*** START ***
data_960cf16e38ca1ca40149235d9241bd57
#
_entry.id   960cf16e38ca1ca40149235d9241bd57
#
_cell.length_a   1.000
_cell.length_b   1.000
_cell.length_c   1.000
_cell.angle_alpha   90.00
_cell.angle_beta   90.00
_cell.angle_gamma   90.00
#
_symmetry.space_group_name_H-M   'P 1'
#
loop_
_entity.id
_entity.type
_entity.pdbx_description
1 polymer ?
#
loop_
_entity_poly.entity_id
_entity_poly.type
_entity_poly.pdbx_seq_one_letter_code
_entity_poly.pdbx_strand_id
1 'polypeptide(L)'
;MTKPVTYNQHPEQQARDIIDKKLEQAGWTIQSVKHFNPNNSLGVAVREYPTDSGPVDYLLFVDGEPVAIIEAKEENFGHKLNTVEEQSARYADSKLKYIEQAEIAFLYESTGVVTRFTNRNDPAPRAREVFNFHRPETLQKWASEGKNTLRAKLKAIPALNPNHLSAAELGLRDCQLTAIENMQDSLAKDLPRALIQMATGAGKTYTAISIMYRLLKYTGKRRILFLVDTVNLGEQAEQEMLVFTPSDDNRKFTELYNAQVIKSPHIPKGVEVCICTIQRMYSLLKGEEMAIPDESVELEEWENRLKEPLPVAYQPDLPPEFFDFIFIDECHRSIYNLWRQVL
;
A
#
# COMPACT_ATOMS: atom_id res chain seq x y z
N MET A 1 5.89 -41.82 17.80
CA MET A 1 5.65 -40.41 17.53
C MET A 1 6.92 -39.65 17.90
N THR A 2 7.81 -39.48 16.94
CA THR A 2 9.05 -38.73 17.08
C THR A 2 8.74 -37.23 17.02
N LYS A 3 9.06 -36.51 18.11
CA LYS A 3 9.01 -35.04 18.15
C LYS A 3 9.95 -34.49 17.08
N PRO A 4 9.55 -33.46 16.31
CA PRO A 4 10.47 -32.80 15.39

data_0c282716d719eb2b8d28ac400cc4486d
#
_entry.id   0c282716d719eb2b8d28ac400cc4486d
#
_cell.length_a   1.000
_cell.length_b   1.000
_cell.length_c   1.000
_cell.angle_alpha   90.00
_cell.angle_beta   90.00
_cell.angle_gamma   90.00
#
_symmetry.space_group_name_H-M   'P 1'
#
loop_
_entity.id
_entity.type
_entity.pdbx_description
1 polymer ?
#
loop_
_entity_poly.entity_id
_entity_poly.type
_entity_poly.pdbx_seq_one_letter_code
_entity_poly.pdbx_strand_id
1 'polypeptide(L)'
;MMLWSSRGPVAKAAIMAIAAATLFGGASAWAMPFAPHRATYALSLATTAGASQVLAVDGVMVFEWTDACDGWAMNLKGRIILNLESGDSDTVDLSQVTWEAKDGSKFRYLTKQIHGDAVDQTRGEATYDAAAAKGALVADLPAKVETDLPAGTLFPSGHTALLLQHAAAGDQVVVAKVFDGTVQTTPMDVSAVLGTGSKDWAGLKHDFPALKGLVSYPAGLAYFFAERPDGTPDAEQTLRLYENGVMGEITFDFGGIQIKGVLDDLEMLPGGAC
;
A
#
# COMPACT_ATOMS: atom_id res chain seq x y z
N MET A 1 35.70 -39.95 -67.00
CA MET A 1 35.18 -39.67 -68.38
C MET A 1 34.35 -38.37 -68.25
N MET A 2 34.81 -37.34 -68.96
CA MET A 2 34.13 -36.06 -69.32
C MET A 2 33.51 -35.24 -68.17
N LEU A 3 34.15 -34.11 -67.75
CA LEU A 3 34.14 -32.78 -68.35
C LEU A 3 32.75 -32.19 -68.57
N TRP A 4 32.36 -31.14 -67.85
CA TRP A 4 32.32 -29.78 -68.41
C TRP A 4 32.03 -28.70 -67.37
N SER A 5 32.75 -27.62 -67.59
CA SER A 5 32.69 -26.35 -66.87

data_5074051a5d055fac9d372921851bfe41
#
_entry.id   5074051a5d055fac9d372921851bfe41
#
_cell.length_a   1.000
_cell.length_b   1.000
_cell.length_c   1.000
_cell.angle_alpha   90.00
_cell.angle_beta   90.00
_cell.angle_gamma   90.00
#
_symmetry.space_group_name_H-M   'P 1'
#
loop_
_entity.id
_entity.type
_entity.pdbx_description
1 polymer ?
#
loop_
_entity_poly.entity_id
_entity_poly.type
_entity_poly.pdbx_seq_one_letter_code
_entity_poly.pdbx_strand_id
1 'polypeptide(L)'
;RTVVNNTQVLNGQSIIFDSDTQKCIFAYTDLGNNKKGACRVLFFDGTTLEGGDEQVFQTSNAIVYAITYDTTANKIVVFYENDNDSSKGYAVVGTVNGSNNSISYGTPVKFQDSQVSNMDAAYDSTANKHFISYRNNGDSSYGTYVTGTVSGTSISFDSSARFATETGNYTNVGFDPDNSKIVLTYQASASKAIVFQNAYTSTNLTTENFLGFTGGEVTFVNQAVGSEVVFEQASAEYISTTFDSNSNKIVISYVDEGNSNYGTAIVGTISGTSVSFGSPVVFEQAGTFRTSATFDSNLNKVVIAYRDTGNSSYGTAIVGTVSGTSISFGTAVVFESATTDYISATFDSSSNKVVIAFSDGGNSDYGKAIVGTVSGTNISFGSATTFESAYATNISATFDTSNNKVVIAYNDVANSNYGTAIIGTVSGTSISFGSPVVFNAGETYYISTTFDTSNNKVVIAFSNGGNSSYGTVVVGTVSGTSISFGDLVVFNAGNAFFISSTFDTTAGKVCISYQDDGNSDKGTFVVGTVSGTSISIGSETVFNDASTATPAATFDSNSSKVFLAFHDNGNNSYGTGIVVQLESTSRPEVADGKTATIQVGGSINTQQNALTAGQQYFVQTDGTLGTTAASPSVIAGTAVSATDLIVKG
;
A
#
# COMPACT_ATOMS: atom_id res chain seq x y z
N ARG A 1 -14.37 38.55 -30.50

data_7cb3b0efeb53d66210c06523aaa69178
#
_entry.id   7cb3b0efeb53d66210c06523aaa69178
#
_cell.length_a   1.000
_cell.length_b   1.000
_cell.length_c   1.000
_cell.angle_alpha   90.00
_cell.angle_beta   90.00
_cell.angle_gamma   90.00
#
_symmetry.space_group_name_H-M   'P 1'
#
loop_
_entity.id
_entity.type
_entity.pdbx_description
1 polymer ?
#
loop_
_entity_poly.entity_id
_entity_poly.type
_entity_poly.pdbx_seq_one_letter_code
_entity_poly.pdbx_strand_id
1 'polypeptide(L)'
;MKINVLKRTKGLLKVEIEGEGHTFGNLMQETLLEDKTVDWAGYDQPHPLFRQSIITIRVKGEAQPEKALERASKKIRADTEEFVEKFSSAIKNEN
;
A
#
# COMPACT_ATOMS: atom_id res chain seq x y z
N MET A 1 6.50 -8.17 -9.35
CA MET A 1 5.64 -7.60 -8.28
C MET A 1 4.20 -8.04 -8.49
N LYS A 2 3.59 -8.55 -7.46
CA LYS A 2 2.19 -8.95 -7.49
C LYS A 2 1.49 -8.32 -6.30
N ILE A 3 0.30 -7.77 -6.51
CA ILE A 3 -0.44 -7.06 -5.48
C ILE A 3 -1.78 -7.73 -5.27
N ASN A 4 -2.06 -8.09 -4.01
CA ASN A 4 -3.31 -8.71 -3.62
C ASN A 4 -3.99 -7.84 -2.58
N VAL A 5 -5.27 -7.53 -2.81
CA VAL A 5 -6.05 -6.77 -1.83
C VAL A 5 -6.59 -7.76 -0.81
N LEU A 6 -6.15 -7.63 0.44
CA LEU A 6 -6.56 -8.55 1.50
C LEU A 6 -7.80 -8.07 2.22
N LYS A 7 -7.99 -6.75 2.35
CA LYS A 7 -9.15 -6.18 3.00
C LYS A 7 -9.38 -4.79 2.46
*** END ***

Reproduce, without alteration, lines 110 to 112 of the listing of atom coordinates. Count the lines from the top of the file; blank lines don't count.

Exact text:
1 'polypeptide(L)'
;RTVVNNTQVLNGQSIIFDSDTQKCIFAYTDLGNNKKGACRVLFFDGTTLEGGDEQVFQTSNAIVYAITYDTTANKIVVFYENDNDSSKGYAVVGTVNGSNNSISYGTPVKFQDSQVSNMDAAYDSTANKHFISYRNNGDSSYGTYVTGTVSGTSISFDSSARFATETGNYTNVGFDPDNSKIVLTYQASASKAIVFQNAYTSTNLTTENFLGFTGGEVTFVNQAVGSEVVFEQASAEYISTTFDSNSNKIVISYVDEGNSNYGTAIVGTISGTSVSFGSPVVFEQAGTFRTSATFDSNLNKVVIAYRDTGNSSYGTAIVGTVSGTSISFGTAVVFESATTDYISATFDSSSNKVVIAFSDGGNSDYGKAIVGTVSGTNISFGSATTFESAYATNISATFDTSNNKVVIAYNDVANSNYGTAIIGTVSGTSISFGSPVVFNAGETYYISTTFDTSNNKVVIAFSNGGNSSYGTVVVGTVSGTSISFGDLVVFNAGNAFFISSTFDTTAGKVCISYQDDGNSDKGTFVVGTVSGTSISIGSETVFNDASTATPAATFDSNSSKVFLAFHDNGNNSYGTGIVVQLESTSRPEVADGKTATIQVGGSINTQQNALTAGQQYFVQTDGTLGTTAASPSVIAGTAVSATDLIVKG
;